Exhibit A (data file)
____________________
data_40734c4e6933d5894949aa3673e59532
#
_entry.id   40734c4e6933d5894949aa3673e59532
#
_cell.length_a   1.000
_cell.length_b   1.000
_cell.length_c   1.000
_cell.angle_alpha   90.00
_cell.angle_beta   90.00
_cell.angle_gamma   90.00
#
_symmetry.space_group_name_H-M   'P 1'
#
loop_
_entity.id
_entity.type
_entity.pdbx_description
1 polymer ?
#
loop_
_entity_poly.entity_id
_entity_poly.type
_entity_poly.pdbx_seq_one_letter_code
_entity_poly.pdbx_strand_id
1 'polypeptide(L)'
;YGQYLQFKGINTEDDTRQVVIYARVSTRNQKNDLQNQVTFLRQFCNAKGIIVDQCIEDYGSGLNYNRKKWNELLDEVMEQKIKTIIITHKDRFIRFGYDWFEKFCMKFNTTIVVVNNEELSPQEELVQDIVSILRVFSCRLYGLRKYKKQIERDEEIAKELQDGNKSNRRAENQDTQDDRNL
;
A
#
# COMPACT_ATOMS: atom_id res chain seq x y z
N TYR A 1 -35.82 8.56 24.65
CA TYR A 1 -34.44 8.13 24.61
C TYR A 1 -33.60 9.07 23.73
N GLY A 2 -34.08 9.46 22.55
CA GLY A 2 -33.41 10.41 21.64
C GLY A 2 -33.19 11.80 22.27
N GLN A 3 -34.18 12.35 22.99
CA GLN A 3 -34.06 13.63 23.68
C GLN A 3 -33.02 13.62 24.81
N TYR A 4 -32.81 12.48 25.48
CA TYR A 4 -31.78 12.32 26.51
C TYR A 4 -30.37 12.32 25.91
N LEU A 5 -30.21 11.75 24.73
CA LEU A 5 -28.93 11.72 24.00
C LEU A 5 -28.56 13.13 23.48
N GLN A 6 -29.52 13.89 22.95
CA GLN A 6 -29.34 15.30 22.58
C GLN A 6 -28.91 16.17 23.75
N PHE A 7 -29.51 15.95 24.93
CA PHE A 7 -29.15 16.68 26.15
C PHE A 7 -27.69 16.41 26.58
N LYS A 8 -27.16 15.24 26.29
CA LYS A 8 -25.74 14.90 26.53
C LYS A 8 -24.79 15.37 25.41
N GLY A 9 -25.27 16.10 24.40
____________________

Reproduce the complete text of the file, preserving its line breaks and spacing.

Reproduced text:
data_40734c4e6933d5894949aa3673e59532
#
_entry.id   40734c4e6933d5894949aa3673e59532
#
_cell.length_a   1.000
_cell.length_b   1.000
_cell.length_c   1.000
_cell.angle_alpha   90.00
_cell.angle_beta   90.00
_cell.angle_gamma   90.00
#
_symmetry.space_group_name_H-M   'P 1'
#
loop_
_entity.id
_entity.type
_entity.pdbx_description
1 polymer ?
#
loop_
_entity_poly.entity_id
_entity_poly.type
_entity_poly.pdbx_seq_one_letter_code
_entity_poly.pdbx_strand_id
1 'polypeptide(L)'
;YGQYLQFKGINTEDDTRQVVIYARVSTRNQKNDLQNQVTFLRQFCNAKGIIVDQCIEDYGSGLNYNRKKWNELLDEVMEQKIKTIIITHKDRFIRFGYDWFEKFCMKFNTTIVVVNNEELSPQEELVQDIVSILRVFSCRLYGLRKYKKQIERDEEIAKELQDGNKSNRRAENQDTQDDRNL
;
A
#
# COMPACT_ATOMS: atom_id res chain seq x y z
N TYR A 1 -35.82 8.56 24.65
CA TYR A 1 -34.44 8.13 24.61
C TYR A 1 -33.60 9.07 23.73
N GLY A 2 -34.08 9.46 22.55
CA GLY A 2 -33.41 10.41 21.64
C GLY A 2 -33.19 11.80 22.27
N GLN A 3 -34.18 12.35 22.99
CA GLN A 3 -34.06 13.63 23.68
C GLN A 3 -33.02 13.62 24.81
N TYR A 4 -32.81 12.48 25.48
CA TYR A 4 -31.78 12.32 26.51
C TYR A 4 -30.37 12.32 25.91
N LEU A 5 -30.21 11.75 24.73
CA LEU A 5 -28.93 11.72 24.00
C LEU A 5 -28.56 13.13 23.48
N GLN A 6 -29.52 13.89 22.95
CA GLN A 6 -29.34 15.30 22.58
C GLN A 6 -28.91 16.17 23.75
N PHE A 7 -29.51 15.95 24.93
CA PHE A 7 -29.15 16.68 26.15
C PHE A 7 -27.69 16.41 26.58
N LYS A 8 -27.16 15.24 26.29
CA LYS A 8 -25.74 14.90 26.53
C LYS A 8 -24.79 15.37 25.41
N GLY A 9 -25.27 16.10 24.40